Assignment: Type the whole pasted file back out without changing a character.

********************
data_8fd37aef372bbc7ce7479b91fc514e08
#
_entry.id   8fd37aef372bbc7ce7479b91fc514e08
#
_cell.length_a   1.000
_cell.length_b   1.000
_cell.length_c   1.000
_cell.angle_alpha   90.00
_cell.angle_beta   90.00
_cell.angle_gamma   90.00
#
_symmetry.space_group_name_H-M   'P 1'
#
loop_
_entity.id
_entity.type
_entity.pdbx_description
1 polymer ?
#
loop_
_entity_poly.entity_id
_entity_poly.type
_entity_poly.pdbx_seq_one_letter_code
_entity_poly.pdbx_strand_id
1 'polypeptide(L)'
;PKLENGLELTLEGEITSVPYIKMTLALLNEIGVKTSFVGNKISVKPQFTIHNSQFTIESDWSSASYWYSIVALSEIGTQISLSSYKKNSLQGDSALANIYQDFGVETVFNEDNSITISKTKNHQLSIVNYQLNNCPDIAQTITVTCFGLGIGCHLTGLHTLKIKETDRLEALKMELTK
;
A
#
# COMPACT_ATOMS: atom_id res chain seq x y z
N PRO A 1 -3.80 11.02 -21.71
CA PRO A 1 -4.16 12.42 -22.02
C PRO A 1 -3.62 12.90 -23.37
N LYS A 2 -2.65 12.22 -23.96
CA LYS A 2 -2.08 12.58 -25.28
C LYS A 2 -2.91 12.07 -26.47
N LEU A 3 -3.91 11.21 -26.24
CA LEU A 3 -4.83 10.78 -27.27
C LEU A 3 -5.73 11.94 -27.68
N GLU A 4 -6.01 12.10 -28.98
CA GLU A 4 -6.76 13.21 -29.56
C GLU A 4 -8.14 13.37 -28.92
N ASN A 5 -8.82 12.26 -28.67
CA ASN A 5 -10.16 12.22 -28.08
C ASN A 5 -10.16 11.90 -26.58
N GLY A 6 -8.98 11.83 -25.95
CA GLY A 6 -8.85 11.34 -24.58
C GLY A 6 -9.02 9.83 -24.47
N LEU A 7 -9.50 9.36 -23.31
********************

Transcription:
data_8fd37aef372bbc7ce7479b91fc514e08
#
_entry.id   8fd37aef372bbc7ce7479b91fc514e08
#
_cell.length_a   1.000
_cell.length_b   1.000
_cell.length_c   1.000
_cell.angle_alpha   90.00
_cell.angle_beta   90.00
_cell.angle_gamma   90.00
#
_symmetry.space_group_name_H-M   'P 1'
#
loop_
_entity.id
_entity.type
_entity.pdbx_description
1 polymer ?
#
loop_
_entity_poly.entity_id
_entity_poly.type
_entity_poly.pdbx_seq_one_letter_code
_entity_poly.pdbx_strand_id
1 'polypeptide(L)'
;PKLENGLELTLEGEITSVPYIKMTLALLNEIGVKTSFVGNKISVKPQFTIHNSQFTIESDWSSASYWYSIVALSEIGTQISLSSYKKNSLQGDSALANIYQDFGVETVFNEDNSITISKTKNHQLSIVNYQLNNCPDIAQTITVTCFGLGIGCHLTGLHTLKIKETDRLEALKMELTK
;
A
#
# COMPACT_ATOMS: atom_id res chain seq x y z
N PRO A 1 -3.80 11.02 -21.71
CA PRO A 1 -4.16 12.42 -22.02
C PRO A 1 -3.62 12.90 -23.37
N LYS A 2 -2.65 12.22 -23.96
CA LYS A 2 -2.08 12.58 -25.28
C LYS A 2 -2.91 12.07 -26.47
N LEU A 3 -3.91 11.21 -26.24
CA LEU A 3 -4.83 10.78 -27.27
C LEU A 3 -5.73 11.94 -27.68
N GLU A 4 -6.01 12.10 -28.98
CA GLU A 4 -6.76 13.21 -29.56
C GLU A 4 -8.14 13.37 -28.92
N ASN A 5 -8.82 12.26 -28.67
CA ASN A 5 -10.16 12.22 -28.08
C ASN A 5 -10.16 11.90 -26.58
N GLY A 6 -8.98 11.83 -25.95
CA GLY A 6 -8.85 11.34 -24.58
C GLY A 6 -9.02 9.83 -24.47
N LEU A 7 -9.50 9.36 -23.31